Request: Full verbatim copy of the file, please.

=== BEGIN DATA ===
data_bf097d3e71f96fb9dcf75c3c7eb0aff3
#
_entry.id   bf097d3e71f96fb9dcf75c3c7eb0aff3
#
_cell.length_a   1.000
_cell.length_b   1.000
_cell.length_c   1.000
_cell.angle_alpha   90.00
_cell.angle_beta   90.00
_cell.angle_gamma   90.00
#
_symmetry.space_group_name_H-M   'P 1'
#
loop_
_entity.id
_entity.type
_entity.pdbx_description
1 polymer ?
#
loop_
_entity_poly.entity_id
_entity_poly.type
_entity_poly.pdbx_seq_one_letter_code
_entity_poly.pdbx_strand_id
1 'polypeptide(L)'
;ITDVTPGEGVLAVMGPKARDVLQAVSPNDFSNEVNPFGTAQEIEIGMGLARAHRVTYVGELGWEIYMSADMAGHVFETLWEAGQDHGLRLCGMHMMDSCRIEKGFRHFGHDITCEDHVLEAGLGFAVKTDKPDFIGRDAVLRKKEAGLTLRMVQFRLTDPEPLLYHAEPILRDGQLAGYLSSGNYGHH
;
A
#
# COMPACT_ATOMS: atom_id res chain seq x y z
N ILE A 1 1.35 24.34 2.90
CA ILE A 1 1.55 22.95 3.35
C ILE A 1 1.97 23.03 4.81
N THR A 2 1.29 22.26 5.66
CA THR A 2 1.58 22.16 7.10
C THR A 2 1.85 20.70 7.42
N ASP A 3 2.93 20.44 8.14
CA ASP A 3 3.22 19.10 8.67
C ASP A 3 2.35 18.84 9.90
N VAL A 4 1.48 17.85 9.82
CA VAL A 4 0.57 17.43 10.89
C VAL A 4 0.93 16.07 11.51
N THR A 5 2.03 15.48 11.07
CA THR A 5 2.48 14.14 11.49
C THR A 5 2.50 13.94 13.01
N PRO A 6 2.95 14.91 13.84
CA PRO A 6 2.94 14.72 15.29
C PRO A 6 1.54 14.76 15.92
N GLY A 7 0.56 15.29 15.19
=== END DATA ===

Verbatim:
data_bf097d3e71f96fb9dcf75c3c7eb0aff3
#
_entry.id   bf097d3e71f96fb9dcf75c3c7eb0aff3
#
_cell.length_a   1.000
_cell.length_b   1.000
_cell.length_c   1.000
_cell.angle_alpha   90.00
_cell.angle_beta   90.00
_cell.angle_gamma   90.00
#
_symmetry.space_group_name_H-M   'P 1'
#
loop_
_entity.id
_entity.type
_entity.pdbx_description
1 polymer ?
#
loop_
_entity_poly.entity_id
_entity_poly.type
_entity_poly.pdbx_seq_one_letter_code
_entity_poly.pdbx_strand_id
1 'polypeptide(L)'
;ITDVTPGEGVLAVMGPKARDVLQAVSPNDFSNEVNPFGTAQEIEIGMGLARAHRVTYVGELGWEIYMSADMAGHVFETLWEAGQDHGLRLCGMHMMDSCRIEKGFRHFGHDITCEDHVLEAGLGFAVKTDKPDFIGRDAVLRKKEAGLTLRMVQFRLTDPEPLLYHAEPILRDGQLAGYLSSGNYGHH
;
A
#
# COMPACT_ATOMS: atom_id res chain seq x y z
N ILE A 1 1.35 24.34 2.90
CA ILE A 1 1.55 22.95 3.35
C ILE A 1 1.97 23.03 4.81
N THR A 2 1.29 22.26 5.66
CA THR A 2 1.58 22.16 7.10
C THR A 2 1.85 20.70 7.42
N ASP A 3 2.93 20.44 8.14
CA ASP A 3 3.22 19.10 8.67
C ASP A 3 2.35 18.84 9.90
N VAL A 4 1.48 17.85 9.82
CA VAL A 4 0.57 17.43 10.89
C VAL A 4 0.93 16.07 11.51
N THR A 5 2.03 15.48 11.07
CA THR A 5 2.48 14.14 11.49
C THR A 5 2.50 13.94 13.01
N PRO A 6 2.95 14.91 13.84
CA PRO A 6 2.94 14.72 15.29
C PRO A 6 1.54 14.76 15.92
N GLY A 7 0.56 15.29 15.19